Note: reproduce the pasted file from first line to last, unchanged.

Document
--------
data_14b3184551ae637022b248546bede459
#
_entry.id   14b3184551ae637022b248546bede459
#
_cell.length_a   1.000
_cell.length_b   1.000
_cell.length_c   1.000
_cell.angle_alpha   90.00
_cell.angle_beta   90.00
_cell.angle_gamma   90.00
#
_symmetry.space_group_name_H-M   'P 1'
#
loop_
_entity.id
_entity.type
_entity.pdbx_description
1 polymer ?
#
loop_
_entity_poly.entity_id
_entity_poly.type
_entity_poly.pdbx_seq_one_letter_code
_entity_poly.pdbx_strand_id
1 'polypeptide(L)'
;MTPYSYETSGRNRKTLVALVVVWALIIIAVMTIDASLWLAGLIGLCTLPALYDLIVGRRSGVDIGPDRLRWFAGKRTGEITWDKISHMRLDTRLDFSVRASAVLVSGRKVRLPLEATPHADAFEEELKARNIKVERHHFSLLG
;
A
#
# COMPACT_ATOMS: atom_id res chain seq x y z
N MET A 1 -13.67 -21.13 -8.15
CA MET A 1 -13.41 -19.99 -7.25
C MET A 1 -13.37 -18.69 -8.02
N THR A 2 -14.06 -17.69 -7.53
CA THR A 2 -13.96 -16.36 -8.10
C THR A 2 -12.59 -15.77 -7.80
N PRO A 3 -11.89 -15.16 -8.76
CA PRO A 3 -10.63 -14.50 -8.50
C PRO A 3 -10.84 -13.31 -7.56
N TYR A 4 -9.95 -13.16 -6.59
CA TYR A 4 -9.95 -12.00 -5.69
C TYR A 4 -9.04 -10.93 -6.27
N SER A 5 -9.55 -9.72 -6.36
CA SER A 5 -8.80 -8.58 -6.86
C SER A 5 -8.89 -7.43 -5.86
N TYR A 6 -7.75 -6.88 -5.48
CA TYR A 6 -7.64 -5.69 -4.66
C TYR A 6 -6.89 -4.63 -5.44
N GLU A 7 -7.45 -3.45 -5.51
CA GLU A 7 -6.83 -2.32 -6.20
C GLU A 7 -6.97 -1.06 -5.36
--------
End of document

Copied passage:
data_14b3184551ae637022b248546bede459
#
_entry.id   14b3184551ae637022b248546bede459
#
_cell.length_a   1.000
_cell.length_b   1.000
_cell.length_c   1.000
_cell.angle_alpha   90.00
_cell.angle_beta   90.00
_cell.angle_gamma   90.00
#
_symmetry.space_group_name_H-M   'P 1'
#
loop_
_entity.id
_entity.type
_entity.pdbx_description
1 polymer ?
#
loop_
_entity_poly.entity_id
_entity_poly.type
_entity_poly.pdbx_seq_one_letter_code
_entity_poly.pdbx_strand_id
1 'polypeptide(L)'
;MTPYSYETSGRNRKTLVALVVVWALIIIAVMTIDASLWLAGLIGLCTLPALYDLIVGRRSGVDIGPDRLRWFAGKRTGEITWDKISHMRLDTRLDFSVRASAVLVSGRKVRLPLEATPHADAFEEELKARNIKVERHHFSLLG
;
A
#
# COMPACT_ATOMS: atom_id res chain seq x y z
N MET A 1 -13.67 -21.13 -8.15
CA MET A 1 -13.41 -19.99 -7.25
C MET A 1 -13.37 -18.69 -8.02
N THR A 2 -14.06 -17.69 -7.53
CA THR A 2 -13.96 -16.36 -8.10
C THR A 2 -12.59 -15.77 -7.80
N PRO A 3 -11.89 -15.16 -8.76
CA PRO A 3 -10.63 -14.50 -8.50
C PRO A 3 -10.84 -13.31 -7.56
N TYR A 4 -9.95 -13.16 -6.59
CA TYR A 4 -9.95 -12.00 -5.69
C TYR A 4 -9.04 -10.93 -6.27
N SER A 5 -9.55 -9.72 -6.36
CA SER A 5 -8.80 -8.58 -6.86
C SER A 5 -8.89 -7.43 -5.86
N TYR A 6 -7.75 -6.88 -5.48
CA TYR A 6 -7.64 -5.69 -4.66
C TYR A 6 -6.89 -4.63 -5.44
N GLU A 7 -7.45 -3.45 -5.51
CA GLU A 7 -6.83 -2.32 -6.20
C GLU A 7 -6.97 -1.06 -5.36